Saturday, December 17, 2016

Is the study of Latin an English vocabulary enhancer?

Stephen Krashen  DRAFT
December, 2016, revised April 2017

There are excellent reasons for the study of Latin in schools, including the rich culture, literature,  and history of Rome,   as well as the opportunity to see the results of language change and borrowing, and the chance to study the litergical use of language.

But it is not clear that improving students' English vocabulary is a good reasons for studying Latin.  Studies done over the last century confirm that students who study Latin do better on tests of English vocabulary (1, 2).  The effect, however, may be swamped by another, far more efficient way of building vocabulary.

In every study of the impact of Latin, the tests of English vocabulary were given soon after Latin study ended, typically at the end of the academic year. There are no studies confirming the impact of Latin study in school on adult vocabulary later in life. In fact, there is reason to suspect that this impact may not exist for dedicated readers or be very weak.

There is strong evidence that self-selected reading for pleasure is a powerful predictor of adult vocabulary, no matter when it is done during the lifespan (up to age 42 that is; Sullivan and Brown  2014): Reading for pleasure, especially fiction, is a significant predictor of adult vocabulary size, and there is no critical age – more reading as an adult is strongly related to vocabulary size, controlling for earlier reading.

In other words, older readers who continue to read for pleasure and interest continue to increase their vocabularies. There are no studies I know of directly comparing the long-term effect of Latin study in school on vocabulary with the development of a reading habit.  (But see appendix 1.)

What needs to be investigated: Does Latin study in school have  a positive impact on adult vocabulary size independent of pleasure reading?  In other words, given two equally well-read adults, one who has studied Latin and one who has not not, will the former Latin student have a larger vocabulary?  My prediction is that the amount of reading will predict vocabulary size, but that Latin study will make no significant additional contribution.   

I am suggesting, in other words, that the power of reading alone is so strong that Latin study will make little difference.  This is, of course, only a prediction that needs to be confirmed by research, but if it is true, the argument that Latin is a vocabulary enhancer is only valid in the short run.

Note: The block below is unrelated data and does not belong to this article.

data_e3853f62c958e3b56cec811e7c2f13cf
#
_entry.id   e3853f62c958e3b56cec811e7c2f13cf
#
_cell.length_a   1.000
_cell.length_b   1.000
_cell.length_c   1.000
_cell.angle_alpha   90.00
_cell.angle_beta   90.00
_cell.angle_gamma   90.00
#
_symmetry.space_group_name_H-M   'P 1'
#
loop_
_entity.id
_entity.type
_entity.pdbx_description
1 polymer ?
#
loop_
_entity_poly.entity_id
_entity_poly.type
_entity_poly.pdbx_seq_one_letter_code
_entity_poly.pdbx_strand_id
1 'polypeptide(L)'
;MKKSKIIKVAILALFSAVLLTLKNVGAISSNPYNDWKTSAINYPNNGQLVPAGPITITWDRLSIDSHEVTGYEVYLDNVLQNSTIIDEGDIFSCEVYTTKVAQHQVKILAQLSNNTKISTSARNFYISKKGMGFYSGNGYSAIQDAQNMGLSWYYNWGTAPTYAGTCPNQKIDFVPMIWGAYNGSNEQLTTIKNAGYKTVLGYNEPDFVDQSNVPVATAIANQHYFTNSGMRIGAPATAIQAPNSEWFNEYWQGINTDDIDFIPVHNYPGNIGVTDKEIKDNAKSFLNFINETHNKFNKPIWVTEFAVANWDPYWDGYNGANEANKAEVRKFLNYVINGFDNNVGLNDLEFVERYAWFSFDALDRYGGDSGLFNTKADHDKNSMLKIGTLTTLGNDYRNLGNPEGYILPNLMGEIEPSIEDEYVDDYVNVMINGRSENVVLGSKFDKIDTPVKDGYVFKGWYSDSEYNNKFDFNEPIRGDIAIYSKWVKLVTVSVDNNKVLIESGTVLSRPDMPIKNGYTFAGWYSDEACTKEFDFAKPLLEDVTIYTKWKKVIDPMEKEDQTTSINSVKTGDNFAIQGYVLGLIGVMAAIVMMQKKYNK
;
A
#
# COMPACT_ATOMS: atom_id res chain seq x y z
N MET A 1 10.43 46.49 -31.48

Appendix 1
Starch (1930) presents data that supports the prediction that the effect of Latin study wears off, but only compares high school juniors and college students, the sample is small, and no significance testing was done. Nevertheless, the trend is clear: University students have larger vocabulary test scores than high school students, and the "Latin advantage" is smaller for them (2% versus 4.5%).  In fact, university students with no Latin did better than high schools who had Latin.

HS junior
HS junior
From Starch, 1930, table 61.

Bowker (1975), also discussed in footnote one, reported that high-school students with two years of Latin study outscored those without Latin study, but the difference was modest, only 6% on a 150 item test: On a subset of the test contained only Latin-derived words, the Latin student advantage was only 2%.

My hypothesis is that a reading habit will eventually wipe out any advantage for Latin study on English vocabulary.  This hypothesis also predicts that there will be less of a Latin advantage if students have developed a pleasure reading habit. These privledged private school students most likely had the advantage of a print-rich environment, and most likely many were dedicated pleasure readers, which explains the weak results for Latin study.


1: The earliest studies I could find were Harris (1915) and Otis (1922). Some additional details about the studies:  Bassman and Ironsmith (1984) claim that Latin study resulted in "significantly greater gains in vocabulary than did the control students" (p. 41). But a close look at the data shows that the control students made no gain at all over the academic year, and the gain for the Latin students was about a normal year's growth (effect size = .31 on the Vocabulary Portion of Stanford Achievement Test).

In some studies, vocabulary tests contained only words of Latin origin (e.g.  Otis, 1922) and in some studies the list was not restricted, but Latin origin  words make up about half of English vocabulary (Fromchuck, 1984; Barber, 1985). Strangely, the Latin advantage for Bowker's subjects, high school students from a private school, was larger for a test containing both Latin origin and non-Latin origin words than for only the Latin origin subset. Latin students had only a 2% advantage over non-Latin students on the subset.